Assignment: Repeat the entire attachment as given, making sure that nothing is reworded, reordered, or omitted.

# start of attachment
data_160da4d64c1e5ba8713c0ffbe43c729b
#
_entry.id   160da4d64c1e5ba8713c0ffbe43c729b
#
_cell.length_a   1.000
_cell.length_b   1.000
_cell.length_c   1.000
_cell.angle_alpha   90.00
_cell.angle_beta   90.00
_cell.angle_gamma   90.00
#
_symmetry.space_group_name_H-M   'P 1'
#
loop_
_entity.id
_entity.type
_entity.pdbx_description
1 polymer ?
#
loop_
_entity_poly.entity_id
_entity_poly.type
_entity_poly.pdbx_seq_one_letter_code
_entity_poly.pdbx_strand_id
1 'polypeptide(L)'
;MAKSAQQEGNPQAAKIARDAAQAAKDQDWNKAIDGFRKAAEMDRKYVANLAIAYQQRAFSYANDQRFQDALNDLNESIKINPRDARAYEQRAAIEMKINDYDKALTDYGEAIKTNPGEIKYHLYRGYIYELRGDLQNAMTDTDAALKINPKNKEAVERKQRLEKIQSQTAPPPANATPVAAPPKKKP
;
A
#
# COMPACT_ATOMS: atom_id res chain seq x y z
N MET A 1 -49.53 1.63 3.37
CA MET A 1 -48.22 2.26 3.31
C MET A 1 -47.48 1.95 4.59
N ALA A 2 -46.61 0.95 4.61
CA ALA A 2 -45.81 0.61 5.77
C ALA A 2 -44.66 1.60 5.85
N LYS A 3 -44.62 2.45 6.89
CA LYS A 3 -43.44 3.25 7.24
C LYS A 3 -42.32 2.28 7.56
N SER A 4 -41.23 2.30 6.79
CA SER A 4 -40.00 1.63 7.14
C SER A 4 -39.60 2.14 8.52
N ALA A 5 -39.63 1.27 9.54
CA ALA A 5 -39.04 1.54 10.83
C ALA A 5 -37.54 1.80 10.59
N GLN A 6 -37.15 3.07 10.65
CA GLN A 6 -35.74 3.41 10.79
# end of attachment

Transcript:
data_160da4d64c1e5ba8713c0ffbe43c729b
#
_entry.id   160da4d64c1e5ba8713c0ffbe43c729b
#
_cell.length_a   1.000
_cell.length_b   1.000
_cell.length_c   1.000
_cell.angle_alpha   90.00
_cell.angle_beta   90.00
_cell.angle_gamma   90.00
#
_symmetry.space_group_name_H-M   'P 1'
#
loop_
_entity.id
_entity.type
_entity.pdbx_description
1 polymer ?
#
loop_
_entity_poly.entity_id
_entity_poly.type
_entity_poly.pdbx_seq_one_letter_code
_entity_poly.pdbx_strand_id
1 'polypeptide(L)'
;MAKSAQQEGNPQAAKIARDAAQAAKDQDWNKAIDGFRKAAEMDRKYVANLAIAYQQRAFSYANDQRFQDALNDLNESIKINPRDARAYEQRAAIEMKINDYDKALTDYGEAIKTNPGEIKYHLYRGYIYELRGDLQNAMTDTDAALKINPKNKEAVERKQRLEKIQSQTAPPPANATPVAAPPKKKP
;
A
#
# COMPACT_ATOMS: atom_id res chain seq x y z
N MET A 1 -49.53 1.63 3.37
CA MET A 1 -48.22 2.26 3.31
C MET A 1 -47.48 1.95 4.59
N ALA A 2 -46.61 0.95 4.61
CA ALA A 2 -45.81 0.61 5.77
C ALA A 2 -44.66 1.60 5.85
N LYS A 3 -44.62 2.45 6.89
CA LYS A 3 -43.44 3.25 7.24
C LYS A 3 -42.32 2.28 7.56
N SER A 4 -41.23 2.30 6.79
CA SER A 4 -40.00 1.63 7.14
C SER A 4 -39.60 2.14 8.52
N ALA A 5 -39.63 1.27 9.54
CA ALA A 5 -39.04 1.54 10.83
C ALA A 5 -37.54 1.80 10.59
N GLN A 6 -37.15 3.07 10.65
CA GLN A 6 -35.74 3.41 10.79